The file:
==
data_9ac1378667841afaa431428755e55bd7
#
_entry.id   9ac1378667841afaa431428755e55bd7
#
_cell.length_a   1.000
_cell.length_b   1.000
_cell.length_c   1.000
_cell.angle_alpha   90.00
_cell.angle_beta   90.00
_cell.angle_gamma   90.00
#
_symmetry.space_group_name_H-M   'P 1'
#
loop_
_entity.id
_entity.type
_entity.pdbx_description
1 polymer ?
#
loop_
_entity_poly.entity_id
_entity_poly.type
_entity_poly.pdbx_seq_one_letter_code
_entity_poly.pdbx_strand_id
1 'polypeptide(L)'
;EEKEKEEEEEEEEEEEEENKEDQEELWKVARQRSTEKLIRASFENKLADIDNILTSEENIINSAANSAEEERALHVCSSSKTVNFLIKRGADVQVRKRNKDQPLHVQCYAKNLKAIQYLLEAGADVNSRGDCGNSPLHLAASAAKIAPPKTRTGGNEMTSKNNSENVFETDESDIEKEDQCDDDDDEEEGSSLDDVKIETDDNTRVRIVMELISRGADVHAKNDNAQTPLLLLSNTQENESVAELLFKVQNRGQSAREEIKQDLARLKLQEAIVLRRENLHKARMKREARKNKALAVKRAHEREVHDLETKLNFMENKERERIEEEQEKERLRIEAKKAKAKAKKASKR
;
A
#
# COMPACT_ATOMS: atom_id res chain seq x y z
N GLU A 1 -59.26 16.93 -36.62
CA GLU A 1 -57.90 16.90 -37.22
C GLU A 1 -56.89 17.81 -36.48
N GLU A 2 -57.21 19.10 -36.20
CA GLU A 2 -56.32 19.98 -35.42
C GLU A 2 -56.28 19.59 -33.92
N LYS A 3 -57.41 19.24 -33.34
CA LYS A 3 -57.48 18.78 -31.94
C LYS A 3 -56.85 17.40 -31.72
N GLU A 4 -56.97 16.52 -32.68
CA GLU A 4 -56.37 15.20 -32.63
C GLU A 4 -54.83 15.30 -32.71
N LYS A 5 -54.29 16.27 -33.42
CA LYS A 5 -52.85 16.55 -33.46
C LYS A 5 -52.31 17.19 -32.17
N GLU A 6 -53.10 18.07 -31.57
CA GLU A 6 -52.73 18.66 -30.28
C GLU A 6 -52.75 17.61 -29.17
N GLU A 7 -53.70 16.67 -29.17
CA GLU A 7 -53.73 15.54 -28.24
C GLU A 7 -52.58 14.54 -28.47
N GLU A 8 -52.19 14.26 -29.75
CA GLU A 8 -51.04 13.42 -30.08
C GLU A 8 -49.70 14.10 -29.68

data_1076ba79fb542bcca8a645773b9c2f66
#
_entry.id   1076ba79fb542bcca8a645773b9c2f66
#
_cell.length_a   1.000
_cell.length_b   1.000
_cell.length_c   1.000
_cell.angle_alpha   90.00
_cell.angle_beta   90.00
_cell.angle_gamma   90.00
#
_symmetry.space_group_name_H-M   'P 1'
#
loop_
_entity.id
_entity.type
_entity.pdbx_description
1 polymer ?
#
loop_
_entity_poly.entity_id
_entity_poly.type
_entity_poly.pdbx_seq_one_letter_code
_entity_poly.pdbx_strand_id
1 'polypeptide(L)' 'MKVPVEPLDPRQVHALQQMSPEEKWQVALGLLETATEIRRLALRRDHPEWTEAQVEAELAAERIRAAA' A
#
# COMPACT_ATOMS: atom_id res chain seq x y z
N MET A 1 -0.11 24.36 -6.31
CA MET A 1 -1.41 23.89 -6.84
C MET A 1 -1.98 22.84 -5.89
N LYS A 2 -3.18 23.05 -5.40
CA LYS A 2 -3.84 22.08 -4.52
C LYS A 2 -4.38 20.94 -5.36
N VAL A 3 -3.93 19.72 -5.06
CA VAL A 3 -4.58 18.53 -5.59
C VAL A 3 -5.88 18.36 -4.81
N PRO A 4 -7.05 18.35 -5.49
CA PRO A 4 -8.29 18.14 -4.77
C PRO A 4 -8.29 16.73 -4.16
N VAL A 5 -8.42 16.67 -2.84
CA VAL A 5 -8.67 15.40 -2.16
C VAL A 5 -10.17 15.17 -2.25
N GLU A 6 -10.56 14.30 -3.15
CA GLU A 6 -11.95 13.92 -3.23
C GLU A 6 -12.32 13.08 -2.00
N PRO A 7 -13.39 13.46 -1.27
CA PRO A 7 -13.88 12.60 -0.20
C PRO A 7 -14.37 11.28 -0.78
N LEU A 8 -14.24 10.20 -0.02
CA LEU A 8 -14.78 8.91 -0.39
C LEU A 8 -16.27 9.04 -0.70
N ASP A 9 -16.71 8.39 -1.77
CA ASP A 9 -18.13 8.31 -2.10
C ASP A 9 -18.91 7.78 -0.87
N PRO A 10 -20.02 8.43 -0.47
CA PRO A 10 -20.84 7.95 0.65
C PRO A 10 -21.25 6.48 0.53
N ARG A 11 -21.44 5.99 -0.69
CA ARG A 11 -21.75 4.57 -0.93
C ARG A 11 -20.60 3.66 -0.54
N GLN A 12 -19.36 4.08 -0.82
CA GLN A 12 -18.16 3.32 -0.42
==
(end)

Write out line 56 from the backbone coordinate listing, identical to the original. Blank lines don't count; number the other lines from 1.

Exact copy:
#